In 2020, HUS stepped up to the front line in health care in general and in combating the coronavirus pandemic in particular. We found ourselves in a role of critical importance to society at large, and I feel that we have acquitted ourselves well.

The coronavirus pandemic took a heavy toll on us, and the year under review was arduous because of the constant uncertainty. All Finns have been stressed by the pandemic, but for us it made our work particularly stressful. Our employees were obliged to go above and beyond the call of duty, and we invested robustly in providing support equally to all our employees to help them cope.

In this, we were successful. The results of the annual workplace barometer show that personnel satisfaction remained steady despite the difficult circumstances. I would like to give huge thanks to everyone at HUS for this.

Our treatment results for coronavirus have been excellent by international standards, particularly in intensive care, and the mortality rate remained low. However, at the same time we accumulated a massive care deficit, which we began to address in the autumn before the second wave of the pandemic hit. We will continue to reduce the care deficit in 2021.

Digital change progressed faster than expected

The year 2020 was the first year under our strategy, and we set out to pursue the values and goals set forth in the strategy. Although the coronavirus pandemic that began early in the year had an impact on the entire year, we never halted our other operations because of it.

One of our strategic goals is customer-oriented digital change. The pandemic actually contributed to attaining this goal, because the number of patients seen via remote appointments increased. The pandemic also taught us about the need for real-time reporting, which was crucial for us to be able to coordinate coronavirus countermeasures across the whole of Uusimaa. Also because of the pandemic, the entire HUS administration switched to working from home in March 2020. This is a good example of the progress of digitalization.

The Apotti patient and customer information system was adopted across all of HUS during 2020. When the coronavirus pandemic began, about half of HUS was using Apotti, and the last major deployment was scheduled for May. Because of the pandemic, that deployment was postponed to the autumn. Apotti represents an enormous change in our operations, and it requires further development and effort on our part to make it work. The deployment went as planned, and although there were certain challenges, there were much fewer of them than in earlier deployments.

Improved regulatory compliance of procurements

We began the process to make our procurements compliant with the law in 2019, and competitive tenders proceeded well in 2020. However, because of the coronavirus pandemic we were forced to make numerous direct procurements. In the spring, for instance, we focused on acquiring personal protective equipment for personnel caring for coronavirus patients. In the autumn, we made a huge investment in coronavirus testing at the request of the Government, as a result of which we were able to resolve the testing backlog that had accumulated over the summer. Since then, testing has run smoothly.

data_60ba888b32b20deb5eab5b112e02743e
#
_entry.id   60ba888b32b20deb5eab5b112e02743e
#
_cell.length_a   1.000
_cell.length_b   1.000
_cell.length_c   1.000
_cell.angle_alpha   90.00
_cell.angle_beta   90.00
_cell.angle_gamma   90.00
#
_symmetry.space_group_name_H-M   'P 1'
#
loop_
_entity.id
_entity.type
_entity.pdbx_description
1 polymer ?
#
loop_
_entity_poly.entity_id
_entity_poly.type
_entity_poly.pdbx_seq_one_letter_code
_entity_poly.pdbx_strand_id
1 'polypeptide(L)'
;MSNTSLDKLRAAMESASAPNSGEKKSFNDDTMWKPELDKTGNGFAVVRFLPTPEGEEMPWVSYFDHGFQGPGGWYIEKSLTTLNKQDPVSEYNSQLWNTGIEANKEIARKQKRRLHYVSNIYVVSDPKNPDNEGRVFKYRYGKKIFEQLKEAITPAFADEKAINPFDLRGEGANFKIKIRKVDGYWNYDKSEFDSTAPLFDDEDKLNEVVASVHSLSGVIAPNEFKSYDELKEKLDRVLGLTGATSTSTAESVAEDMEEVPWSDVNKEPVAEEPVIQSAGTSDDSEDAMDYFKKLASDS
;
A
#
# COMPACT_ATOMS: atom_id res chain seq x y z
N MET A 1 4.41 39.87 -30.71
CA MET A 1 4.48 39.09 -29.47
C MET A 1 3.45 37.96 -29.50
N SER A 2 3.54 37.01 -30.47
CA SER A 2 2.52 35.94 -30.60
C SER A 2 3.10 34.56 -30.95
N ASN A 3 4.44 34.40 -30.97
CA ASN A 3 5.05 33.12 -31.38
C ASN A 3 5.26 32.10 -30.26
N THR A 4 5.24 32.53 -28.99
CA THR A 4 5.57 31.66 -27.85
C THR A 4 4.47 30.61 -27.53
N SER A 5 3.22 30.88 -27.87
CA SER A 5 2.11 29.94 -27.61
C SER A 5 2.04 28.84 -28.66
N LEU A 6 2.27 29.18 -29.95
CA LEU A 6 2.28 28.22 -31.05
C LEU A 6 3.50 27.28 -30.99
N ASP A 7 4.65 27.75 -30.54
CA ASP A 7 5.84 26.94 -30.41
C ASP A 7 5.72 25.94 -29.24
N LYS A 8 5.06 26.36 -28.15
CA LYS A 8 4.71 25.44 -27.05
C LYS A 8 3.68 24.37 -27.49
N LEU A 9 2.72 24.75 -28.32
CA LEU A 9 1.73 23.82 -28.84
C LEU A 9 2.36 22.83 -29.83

We have some way to go to achieve full regulatory compliance in our procurements, but I believe that all procurements will be above board within about one year.

Active lobbying in the social welfare and health care reform

Preparation of the great social welfare and health care reform progressed during 2020. We lobbied actively for keeping the specialist medical care structure in the region intact so as to be able to respond to the challenges of population growth, population ageing and medical advancements. The proposed funding models pose a significant threat to social welfare and health care services in Uusimaa, as the plans so far presented would cause a substantial reduction in funding for the region.

We improve our operations despite uncertainty

Uncertainty factors carried over into 2021, because the coronavirus pandemic is still ongoing. We do not know whether this uncertainty will continue through the spring or through the entire year. However, we must in any case be able to care for both coronavirus patients and all other patients while maintaining the functional capacity of our personnel. With the availability of coronavirus vaccines, there is light at the end of the tunnel.

But coronavirus notwithstanding, we must continue to improve our operations according to our strategy. In 2021, we are focusing on three strategic project packages concerning digitalization, geriatrics and research. We expect significant results from these.

Juha Tuominen